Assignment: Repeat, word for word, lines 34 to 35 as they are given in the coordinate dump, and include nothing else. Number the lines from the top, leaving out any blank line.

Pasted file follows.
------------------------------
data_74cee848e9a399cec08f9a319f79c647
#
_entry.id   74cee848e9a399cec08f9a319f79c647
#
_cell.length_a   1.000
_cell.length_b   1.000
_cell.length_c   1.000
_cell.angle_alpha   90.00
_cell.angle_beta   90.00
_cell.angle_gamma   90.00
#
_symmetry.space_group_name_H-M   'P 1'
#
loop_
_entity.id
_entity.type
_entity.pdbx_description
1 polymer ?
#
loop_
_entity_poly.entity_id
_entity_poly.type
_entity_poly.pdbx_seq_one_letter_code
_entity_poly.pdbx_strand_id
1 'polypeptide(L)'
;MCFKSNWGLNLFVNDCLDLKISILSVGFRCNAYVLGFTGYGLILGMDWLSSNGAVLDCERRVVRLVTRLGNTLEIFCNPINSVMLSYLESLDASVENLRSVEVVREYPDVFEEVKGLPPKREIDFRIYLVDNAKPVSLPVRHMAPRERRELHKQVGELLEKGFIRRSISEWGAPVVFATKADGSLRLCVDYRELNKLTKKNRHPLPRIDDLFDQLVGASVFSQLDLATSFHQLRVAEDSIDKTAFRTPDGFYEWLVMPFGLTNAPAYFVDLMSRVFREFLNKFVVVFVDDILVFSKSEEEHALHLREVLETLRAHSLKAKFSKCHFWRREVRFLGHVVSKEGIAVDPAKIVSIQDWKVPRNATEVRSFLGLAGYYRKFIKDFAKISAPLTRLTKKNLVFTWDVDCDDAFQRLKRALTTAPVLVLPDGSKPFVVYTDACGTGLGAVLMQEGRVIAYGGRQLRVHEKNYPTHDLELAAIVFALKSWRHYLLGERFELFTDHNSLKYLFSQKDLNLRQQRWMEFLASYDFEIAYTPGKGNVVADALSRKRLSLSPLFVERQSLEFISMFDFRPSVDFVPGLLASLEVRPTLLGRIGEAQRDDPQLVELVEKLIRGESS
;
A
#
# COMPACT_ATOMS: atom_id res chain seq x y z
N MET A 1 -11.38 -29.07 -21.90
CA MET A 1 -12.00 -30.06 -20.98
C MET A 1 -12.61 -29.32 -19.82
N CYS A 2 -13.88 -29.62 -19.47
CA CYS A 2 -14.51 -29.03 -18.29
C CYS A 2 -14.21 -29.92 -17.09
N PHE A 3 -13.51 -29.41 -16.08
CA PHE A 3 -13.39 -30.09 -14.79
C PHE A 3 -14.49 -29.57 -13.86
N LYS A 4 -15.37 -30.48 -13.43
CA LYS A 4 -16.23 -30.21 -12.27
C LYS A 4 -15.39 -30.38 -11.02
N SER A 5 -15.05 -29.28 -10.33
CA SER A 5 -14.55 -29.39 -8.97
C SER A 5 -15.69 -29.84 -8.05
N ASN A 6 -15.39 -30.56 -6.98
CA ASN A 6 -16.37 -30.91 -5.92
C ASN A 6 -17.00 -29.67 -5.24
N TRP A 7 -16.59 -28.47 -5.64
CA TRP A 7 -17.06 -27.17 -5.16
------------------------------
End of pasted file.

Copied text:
N CYS A 2 -13.88 -29.62 -19.47
CA CYS A 2 -14.51 -29.03 -18.29